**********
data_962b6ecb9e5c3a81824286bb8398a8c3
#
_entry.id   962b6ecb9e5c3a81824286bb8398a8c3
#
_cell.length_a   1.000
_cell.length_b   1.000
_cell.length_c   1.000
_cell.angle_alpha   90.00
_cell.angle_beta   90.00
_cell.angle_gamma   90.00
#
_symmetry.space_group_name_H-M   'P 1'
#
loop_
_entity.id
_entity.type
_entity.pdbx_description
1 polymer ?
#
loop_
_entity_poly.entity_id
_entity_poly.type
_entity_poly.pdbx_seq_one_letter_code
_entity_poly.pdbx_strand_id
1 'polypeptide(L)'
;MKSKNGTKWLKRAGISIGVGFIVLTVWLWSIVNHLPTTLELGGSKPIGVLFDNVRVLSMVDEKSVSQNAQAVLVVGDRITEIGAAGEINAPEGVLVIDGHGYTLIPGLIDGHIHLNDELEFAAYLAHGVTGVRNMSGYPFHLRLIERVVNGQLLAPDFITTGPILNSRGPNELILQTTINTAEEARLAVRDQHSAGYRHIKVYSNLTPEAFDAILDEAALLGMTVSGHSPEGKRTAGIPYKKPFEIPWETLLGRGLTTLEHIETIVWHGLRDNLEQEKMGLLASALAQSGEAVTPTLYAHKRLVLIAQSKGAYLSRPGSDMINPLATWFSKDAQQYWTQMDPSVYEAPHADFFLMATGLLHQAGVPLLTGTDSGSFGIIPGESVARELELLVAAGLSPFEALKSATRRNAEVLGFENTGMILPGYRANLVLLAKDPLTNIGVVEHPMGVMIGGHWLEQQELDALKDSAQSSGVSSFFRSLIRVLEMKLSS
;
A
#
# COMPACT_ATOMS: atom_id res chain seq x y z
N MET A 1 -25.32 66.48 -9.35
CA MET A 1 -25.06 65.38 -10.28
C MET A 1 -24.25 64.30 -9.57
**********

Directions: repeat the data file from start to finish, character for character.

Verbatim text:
data_962b6ecb9e5c3a81824286bb8398a8c3
#
_entry.id   962b6ecb9e5c3a81824286bb8398a8c3
#
_cell.length_a   1.000
_cell.length_b   1.000
_cell.length_c   1.000
_cell.angle_alpha   90.00
_cell.angle_beta   90.00
_cell.angle_gamma   90.00
#
_symmetry.space_group_name_H-M   'P 1'
#
loop_
_entity.id
_entity.type
_entity.pdbx_description
1 polymer ?
#
loop_
_entity_poly.entity_id
_entity_poly.type
_entity_poly.pdbx_seq_one_letter_code
_entity_poly.pdbx_strand_id
1 'polypeptide(L)'
;MKSKNGTKWLKRAGISIGVGFIVLTVWLWSIVNHLPTTLELGGSKPIGVLFDNVRVLSMVDEKSVSQNAQAVLVVGDRITEIGAAGEINAPEGVLVIDGHGYTLIPGLIDGHIHLNDELEFAAYLAHGVTGVRNMSGYPFHLRLIERVVNGQLLAPDFITTGPILNSRGPNELILQTTINTAEEARLAVRDQHSAGYRHIKVYSNLTPEAFDAILDEAALLGMTVSGHSPEGKRTAGIPYKKPFEIPWETLLGRGLTTLEHIETIVWHGLRDNLEQEKMGLLASALAQSGEAVTPTLYAHKRLVLIAQSKGAYLSRPGSDMINPLATWFSKDAQQYWTQMDPSVYEAPHADFFLMATGLLHQAGVPLLTGTDSGSFGIIPGESVARELELLVAAGLSPFEALKSATRRNAEVLGFENTGMILPGYRANLVLLAKDPLTNIGVVEHPMGVMIGGHWLEQQELDALKDSAQSSGVSSFFRSLIRVLEMKLSS
;
A
#
# COMPACT_ATOMS: atom_id res chain seq x y z
N MET A 1 -25.32 66.48 -9.35
CA MET A 1 -25.06 65.38 -10.28
C MET A 1 -24.25 64.30 -9.57